Did you know that 380 million tons of plastic were produced in 2018? That brings the total quantity of plastic up to about 6.5 billion tons since its introduction in the mid 1950s. Yeah, that’s a lot of dixie cups.
A PLASTIC APOCALYPSE
Generous estimates say that first world countries manage to recycle about 25 percent of their plastic waste. If it’s disposed of responsibly, the remaining waste should end up in the landfill.
But I would encourage you to visit your local landfill and see for yourself just how responsible it is. Like the holocaust museums in Germany, they are something every citizen of this planet should be aware of.
Civil society has found a way to make it look like our garbage simply disappears at the end of every week. But that’s not actually how it works. Talk about burying the truth.
Meanwhile, we know for certain that astronomical quantities of plastic and packaging are ending up elsewhere. How do we know that? Because there are multiple islands of litter floating around the sea, and they are larger than some countries. And I don’t mean Malta or Liechtenstein. The Great Pacific Garbage Patch, though difficult to measure, is at least the size of Texas or France, and some estimates say many times larger.
But the plastics don’t just sit there, floating about harmlessly like a few olives in a salty martini. If only.
For several decades now, birds and marine life—not trained to be on the watch for harmful particulates—have been consuming this toxic debris at a brisk and predatory pace. Biologists estimate that 90 percent of birds now contain particles of plastic. And by 2050 there will likely be more plastic in the seas than fish. Let me say that again: More plastic than fish.
URGENT ACTION NEEDED
You would have to be numb and heartless not to recognize this as the global crisis that it is. And I would have to be somewhat naive and Polyannaish if I told you not to panic. By all means, if there were ever a time to panic, this is it.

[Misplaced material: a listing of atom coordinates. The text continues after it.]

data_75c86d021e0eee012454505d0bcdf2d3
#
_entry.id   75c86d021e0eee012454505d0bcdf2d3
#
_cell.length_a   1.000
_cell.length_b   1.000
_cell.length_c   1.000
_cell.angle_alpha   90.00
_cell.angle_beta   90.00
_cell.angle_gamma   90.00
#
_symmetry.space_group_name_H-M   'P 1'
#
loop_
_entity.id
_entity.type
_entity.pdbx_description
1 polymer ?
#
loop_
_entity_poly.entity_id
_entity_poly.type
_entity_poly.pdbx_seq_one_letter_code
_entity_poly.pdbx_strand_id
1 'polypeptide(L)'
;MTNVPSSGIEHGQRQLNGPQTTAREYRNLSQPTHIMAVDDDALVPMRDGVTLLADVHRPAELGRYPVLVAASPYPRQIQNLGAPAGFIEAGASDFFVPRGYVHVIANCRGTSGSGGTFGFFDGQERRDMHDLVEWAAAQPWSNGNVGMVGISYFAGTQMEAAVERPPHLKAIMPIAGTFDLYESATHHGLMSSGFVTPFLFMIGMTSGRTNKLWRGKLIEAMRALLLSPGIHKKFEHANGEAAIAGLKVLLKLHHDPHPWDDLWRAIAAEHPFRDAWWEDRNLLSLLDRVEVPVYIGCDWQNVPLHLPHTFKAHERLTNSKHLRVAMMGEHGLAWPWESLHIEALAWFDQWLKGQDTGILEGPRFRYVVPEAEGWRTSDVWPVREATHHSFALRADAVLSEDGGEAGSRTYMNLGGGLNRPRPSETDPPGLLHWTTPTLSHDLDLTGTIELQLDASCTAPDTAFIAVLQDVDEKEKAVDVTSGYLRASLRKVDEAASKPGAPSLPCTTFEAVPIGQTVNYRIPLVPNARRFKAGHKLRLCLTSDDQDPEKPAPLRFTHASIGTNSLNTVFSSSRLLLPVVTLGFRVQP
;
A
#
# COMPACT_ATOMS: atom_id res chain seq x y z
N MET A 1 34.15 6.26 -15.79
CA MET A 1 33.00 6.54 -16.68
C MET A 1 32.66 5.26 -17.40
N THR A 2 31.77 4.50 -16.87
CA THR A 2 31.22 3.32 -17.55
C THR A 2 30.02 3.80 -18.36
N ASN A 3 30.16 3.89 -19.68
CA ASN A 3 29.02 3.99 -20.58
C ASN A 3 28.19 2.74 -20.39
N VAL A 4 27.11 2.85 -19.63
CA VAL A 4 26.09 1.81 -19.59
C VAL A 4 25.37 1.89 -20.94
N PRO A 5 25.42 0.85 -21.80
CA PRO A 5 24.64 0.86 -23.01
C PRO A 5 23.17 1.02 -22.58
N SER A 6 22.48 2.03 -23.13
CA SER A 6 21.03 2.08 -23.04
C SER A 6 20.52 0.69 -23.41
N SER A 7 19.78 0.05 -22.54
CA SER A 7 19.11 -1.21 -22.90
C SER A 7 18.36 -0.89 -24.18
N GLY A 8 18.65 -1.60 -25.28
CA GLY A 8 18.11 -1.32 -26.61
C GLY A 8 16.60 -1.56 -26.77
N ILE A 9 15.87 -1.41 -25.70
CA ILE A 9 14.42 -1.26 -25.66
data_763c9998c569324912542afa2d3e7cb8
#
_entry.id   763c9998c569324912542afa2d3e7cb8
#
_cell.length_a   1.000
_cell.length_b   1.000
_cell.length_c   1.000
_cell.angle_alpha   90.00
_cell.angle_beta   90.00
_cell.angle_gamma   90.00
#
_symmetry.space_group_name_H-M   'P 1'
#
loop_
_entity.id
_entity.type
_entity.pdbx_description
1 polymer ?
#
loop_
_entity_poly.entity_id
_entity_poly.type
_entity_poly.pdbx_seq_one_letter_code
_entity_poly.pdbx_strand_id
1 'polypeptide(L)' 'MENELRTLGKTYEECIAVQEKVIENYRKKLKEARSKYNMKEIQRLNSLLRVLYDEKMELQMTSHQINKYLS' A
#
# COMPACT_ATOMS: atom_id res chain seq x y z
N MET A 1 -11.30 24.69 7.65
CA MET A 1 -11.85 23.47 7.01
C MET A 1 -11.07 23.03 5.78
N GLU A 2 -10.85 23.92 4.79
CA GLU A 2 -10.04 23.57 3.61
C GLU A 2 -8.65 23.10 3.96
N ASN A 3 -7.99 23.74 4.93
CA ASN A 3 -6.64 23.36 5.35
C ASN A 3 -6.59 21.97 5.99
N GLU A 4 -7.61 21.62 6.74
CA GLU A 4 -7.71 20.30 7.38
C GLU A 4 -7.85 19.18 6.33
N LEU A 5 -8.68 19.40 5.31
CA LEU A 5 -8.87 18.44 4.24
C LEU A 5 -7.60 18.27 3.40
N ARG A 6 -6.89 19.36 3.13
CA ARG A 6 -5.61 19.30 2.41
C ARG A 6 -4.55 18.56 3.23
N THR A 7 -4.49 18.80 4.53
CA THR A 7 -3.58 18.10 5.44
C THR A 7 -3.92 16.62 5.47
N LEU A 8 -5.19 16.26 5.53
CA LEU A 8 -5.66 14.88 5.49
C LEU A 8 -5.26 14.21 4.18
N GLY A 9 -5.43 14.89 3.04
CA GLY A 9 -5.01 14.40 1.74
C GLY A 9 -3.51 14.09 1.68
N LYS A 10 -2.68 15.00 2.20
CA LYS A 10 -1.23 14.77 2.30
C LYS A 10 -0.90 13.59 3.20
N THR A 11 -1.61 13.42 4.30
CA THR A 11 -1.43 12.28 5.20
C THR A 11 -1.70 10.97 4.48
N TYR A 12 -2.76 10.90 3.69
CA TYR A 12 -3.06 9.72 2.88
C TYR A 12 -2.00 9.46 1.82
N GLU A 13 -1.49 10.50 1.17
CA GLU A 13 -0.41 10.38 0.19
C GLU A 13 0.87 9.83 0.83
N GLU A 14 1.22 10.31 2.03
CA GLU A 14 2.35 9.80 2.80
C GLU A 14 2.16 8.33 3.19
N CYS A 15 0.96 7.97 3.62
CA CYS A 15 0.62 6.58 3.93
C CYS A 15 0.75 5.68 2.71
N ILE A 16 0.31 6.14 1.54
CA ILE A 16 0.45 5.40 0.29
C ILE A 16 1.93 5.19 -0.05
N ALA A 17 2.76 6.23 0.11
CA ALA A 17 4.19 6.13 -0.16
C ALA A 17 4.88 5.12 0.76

We should be panicking in the streets. We should be panicking at the mall. We should be panicking in classrooms. We should be panicking in the halls of Congress.
Perhaps you feel helpless. Perhaps you don’t think there’s anything you can do as a single individual that could make a difference. But we need to do more than just panic. And we can. These ginormous garbage patches are nothing more than a conglomeration of single individual pieces, and we as individuals need to start doing something. Now.
REDUCE YOUR WASTE
A lot of people are talking about zero waste these days, and that’s a good thing. But don’t be put off by the fact that you will never actually be able to reduce your waste down to nothing. The point is, there are dozens of simple things you can do to drastically reduce your waste.
Two of the biggest sources of waste are packaging and single-use plastics like cups, straws and utensils. And these are some very easy things to scale back on with just a minimal adjustment of your personal habits.
REUSABLE BAGS & CONTAINERS
We’ve known for years about bringing our own shopping bags to the grocery store. This is basically square one. It might take a few trips to get into the habit, but your best bet is simply to keep some extra bags in your car at all times.